Length: You should show 1/4″-1/2″ of shirt cuff showing out from your jacket sleeves. Far too many guys wear their suit jacket sleeves too long. The more fashion-forward of us tend to show more shirt cuff while the more conservative of us tend to show less. Either is fine so long as you’re showing something. Sleeves can be lengthened or shortened depending on your needs.
Slimness: The sleeve should fit snugly -not tightly- around the entire arm and should taper gently from shoulder to wrist. A tailor can take care of this in the same way that (s)he can taper pant legs.
Smoothness: The area from shoulder to elbow should be as smooth as possible. There will often be a tiny bit of rippling around the shoulder, but if it’s drastic, the sleeves will need to be rotated. The way a sleeve hangs on a jacket is referred to as “sleeve pitch.” See below:
How Should A Suit Coat Fit The Body?
Again, snug but not tight is the name of the game. Neatness is important.
Tapering: There should be as much of an hourglass shape as you’re comfortable with, though larger gentlemen may want to forgo hourglass shaping and simply avoid wrinkling/pulling.
Regardless, there should be enough ease throughout the garment that you’re not seeing the aforementioned horizontal lines or pulling at the top button (you might see an “X” if it’s too tight, like below on the right).
Button placement: On a two-button jacket, the button stance moves depending on trend. For the past few years we’ve seen higher buttoning stances, and while we have no issue with moving a button slightly higher than normal, you will begin to look very short and proportionally weird if it’s too high.
Generally, this button should be placed 1.5″-2″ above your navel.
On a three-button jacket, the same logic applies to the middle button.
Chest: The chest should lay flat against your own and not have too much extra material. If it doesn’t, a good tailor can reduce the chest.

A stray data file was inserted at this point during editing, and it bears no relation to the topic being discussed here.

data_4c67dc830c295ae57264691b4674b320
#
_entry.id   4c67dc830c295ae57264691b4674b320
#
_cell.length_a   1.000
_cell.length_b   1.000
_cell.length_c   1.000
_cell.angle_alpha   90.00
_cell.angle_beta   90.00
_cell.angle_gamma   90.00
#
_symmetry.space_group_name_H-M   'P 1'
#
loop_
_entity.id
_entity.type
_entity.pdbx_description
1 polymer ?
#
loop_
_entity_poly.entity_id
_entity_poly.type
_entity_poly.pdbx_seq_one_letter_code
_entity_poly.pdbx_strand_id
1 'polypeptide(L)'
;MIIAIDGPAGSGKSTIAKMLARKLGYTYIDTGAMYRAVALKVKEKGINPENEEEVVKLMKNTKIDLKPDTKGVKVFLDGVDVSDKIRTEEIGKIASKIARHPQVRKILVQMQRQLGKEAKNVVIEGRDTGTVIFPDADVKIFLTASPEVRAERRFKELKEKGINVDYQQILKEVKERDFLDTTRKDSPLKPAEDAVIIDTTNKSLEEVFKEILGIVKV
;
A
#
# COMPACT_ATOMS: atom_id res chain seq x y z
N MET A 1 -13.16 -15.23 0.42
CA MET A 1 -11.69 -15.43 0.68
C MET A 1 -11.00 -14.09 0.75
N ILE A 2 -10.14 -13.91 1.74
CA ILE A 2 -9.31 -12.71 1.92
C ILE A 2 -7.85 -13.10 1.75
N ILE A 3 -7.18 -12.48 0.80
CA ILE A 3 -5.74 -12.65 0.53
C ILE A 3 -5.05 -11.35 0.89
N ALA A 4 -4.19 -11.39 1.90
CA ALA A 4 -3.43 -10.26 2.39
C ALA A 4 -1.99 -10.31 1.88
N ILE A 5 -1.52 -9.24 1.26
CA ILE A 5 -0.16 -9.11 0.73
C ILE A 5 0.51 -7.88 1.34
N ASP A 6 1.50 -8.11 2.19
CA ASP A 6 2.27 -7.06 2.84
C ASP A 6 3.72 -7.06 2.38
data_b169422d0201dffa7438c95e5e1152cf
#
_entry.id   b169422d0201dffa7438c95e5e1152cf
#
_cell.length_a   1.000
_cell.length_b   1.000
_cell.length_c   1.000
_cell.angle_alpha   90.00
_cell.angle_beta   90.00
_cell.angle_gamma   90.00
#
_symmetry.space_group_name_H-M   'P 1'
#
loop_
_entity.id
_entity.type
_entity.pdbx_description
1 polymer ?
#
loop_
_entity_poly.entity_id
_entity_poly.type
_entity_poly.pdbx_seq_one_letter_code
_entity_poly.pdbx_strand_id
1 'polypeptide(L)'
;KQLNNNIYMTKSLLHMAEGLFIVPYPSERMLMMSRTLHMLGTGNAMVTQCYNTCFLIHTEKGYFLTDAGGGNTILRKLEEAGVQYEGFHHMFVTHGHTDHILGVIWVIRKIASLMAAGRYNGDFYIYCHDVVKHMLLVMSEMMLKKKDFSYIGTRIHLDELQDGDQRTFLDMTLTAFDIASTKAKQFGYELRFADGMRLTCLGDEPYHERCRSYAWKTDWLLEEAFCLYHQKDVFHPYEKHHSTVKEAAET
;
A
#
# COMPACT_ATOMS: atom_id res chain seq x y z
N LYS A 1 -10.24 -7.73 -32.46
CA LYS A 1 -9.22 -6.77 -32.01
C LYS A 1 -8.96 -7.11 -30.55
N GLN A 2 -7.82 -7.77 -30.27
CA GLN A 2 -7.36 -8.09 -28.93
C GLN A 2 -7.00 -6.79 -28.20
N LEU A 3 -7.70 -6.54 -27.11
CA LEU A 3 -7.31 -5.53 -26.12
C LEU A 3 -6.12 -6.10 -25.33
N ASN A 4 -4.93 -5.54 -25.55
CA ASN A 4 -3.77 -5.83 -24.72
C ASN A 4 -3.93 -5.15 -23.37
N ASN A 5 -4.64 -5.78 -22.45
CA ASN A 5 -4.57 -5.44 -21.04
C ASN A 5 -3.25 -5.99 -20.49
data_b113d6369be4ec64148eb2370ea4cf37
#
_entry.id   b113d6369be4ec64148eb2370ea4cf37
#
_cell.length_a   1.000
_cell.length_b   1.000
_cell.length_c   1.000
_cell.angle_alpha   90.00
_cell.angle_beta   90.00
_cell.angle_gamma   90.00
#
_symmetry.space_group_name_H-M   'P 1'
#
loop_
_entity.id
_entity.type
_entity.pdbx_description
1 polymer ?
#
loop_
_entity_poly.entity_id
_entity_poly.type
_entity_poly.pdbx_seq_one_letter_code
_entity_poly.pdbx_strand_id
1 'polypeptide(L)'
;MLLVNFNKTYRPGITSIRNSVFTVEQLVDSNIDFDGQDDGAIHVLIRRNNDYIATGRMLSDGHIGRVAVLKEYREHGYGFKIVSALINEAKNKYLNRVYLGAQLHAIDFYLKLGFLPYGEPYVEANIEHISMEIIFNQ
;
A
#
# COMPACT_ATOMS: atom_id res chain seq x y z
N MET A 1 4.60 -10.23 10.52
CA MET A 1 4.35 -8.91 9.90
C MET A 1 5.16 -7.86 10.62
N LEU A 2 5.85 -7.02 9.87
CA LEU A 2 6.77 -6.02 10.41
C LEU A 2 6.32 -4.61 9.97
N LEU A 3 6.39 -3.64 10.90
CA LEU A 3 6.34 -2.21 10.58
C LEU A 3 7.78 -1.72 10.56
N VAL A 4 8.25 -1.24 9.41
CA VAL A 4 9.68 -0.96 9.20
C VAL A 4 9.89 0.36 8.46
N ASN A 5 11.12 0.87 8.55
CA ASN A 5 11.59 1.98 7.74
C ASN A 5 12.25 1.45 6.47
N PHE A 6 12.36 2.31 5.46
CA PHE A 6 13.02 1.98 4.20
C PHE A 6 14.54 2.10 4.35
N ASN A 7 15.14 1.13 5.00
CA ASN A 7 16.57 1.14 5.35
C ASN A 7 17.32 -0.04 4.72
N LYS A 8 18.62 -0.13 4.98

Lapels: These should also lie flat against your chest. A phenomenal tailor can shrink a lapel if this happens, but we strongly recommend just trying on another suit jacket as this alteration is expensive and time-consuming.
A suit’s jacket is its focal point. As such, it’s important that it fit you as perfectly as possible. We hope this guide enables you to shop intelligently to achieve that end.
We offer more information on suits in general, and if you need a primer on alterations, please see our comprehensive tailoring guide.
Now that you have read our guide to how a jacket should fit, consider reading some of our related content:
Thank you so much for this content.
Delighted to be of service, Alex!
All the best,
Wonderful site! Could you please explain the various types of shoulder padding options and how to select those best for individual body types, formality etc? I have been offfered light padding, roped shoulders, more structure etc., an cannot determine what’s best. -thank you!
Great and interesting question!
English, roped shoulders are great and among my favourite finishes. They’re not made by padding but with canvas, which creates a distinctive ridge. They’re quite formal and work well on both tuxedos and business suits. Furthermore, they’re ideal if you have strong yet sloped shoulders to create more presence.
Light padding and more structure are quite vague terms. However, this really depends on your body shape. Ask yourself whether you have broad, square shoulders, which may be better suited to more casual, natural shoulders on the suit. Alternatively, your shoulders may slope and need a little structure (e.g. Milanese) to appear bolder to improve your stance.
Hope this helps!
Thank you so much for responding! I am a somewhat average build, 6-2”, 195 lbs. 42L coat 33”waist. I didn’t want to look like a US football player in shoulder pads, or a slouching wallflower in an unstructured jacket. The coats I’m considering are for business purposes, so I take your advice and will looking into light padding or rope shoulders.
If your tailor knows what he’s doing, then more structure won’t result in ’90s shoulder pads. In fact, many people are put off by more structure due to this connotation. The result should instead be a nice Italian-style finish.
However, by your description, I think that natural or roped might be the best options, especially with such a narrow waist. If your tailor can show you examples of his work, it might make it easier for you to choose.
All the best,
Hello, could you please offer some style and fashion advice (colors, styles, fit) specifically for men in their early 50’s? -Thanks!
I recommend that you refer to our guides on color theory as they cater to everyone of all ages and you’ll likely be able to find some content relevant to you.
Fit, for us, is pretty timeless and universal to all ages. So you can check out our fitting guides for that.
I hope that these help!